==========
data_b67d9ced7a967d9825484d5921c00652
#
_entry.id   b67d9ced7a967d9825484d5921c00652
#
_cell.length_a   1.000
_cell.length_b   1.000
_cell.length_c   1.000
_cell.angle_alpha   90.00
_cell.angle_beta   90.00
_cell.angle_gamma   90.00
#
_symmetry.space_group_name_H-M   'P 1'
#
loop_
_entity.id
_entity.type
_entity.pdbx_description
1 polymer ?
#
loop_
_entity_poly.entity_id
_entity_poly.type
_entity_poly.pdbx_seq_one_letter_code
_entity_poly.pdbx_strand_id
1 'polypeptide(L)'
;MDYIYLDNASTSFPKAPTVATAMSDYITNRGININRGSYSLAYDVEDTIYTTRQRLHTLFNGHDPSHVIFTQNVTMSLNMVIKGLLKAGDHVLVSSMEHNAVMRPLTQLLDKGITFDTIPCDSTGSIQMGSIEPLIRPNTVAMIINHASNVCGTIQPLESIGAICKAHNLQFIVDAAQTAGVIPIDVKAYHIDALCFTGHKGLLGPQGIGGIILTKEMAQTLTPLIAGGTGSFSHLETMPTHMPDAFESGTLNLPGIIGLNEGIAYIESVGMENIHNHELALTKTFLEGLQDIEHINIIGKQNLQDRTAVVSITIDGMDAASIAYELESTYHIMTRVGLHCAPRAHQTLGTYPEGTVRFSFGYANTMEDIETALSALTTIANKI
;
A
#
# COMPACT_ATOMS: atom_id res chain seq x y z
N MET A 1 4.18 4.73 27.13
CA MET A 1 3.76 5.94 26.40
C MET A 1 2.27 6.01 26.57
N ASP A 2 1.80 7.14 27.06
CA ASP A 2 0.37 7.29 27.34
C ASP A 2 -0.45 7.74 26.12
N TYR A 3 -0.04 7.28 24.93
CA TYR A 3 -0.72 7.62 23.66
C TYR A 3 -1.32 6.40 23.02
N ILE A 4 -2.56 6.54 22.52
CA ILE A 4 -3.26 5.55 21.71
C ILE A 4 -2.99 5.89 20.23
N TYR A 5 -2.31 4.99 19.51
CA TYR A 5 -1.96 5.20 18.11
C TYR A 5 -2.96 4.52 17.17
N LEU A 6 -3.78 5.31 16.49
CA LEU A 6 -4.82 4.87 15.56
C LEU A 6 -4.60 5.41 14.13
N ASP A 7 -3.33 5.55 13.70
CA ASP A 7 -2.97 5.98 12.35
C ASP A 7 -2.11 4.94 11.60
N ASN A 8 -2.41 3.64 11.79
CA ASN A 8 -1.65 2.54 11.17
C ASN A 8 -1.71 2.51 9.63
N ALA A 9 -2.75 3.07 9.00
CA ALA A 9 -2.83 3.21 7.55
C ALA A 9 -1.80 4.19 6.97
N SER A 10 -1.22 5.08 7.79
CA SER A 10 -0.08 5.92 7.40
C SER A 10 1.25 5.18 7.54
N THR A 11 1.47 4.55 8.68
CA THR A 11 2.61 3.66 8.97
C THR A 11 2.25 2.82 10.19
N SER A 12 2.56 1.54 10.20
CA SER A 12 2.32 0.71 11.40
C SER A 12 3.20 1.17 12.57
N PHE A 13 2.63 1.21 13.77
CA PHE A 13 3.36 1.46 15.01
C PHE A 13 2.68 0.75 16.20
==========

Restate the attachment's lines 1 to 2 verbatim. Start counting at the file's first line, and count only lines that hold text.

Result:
data_b67d9ced7a967d9825484d5921c00652
#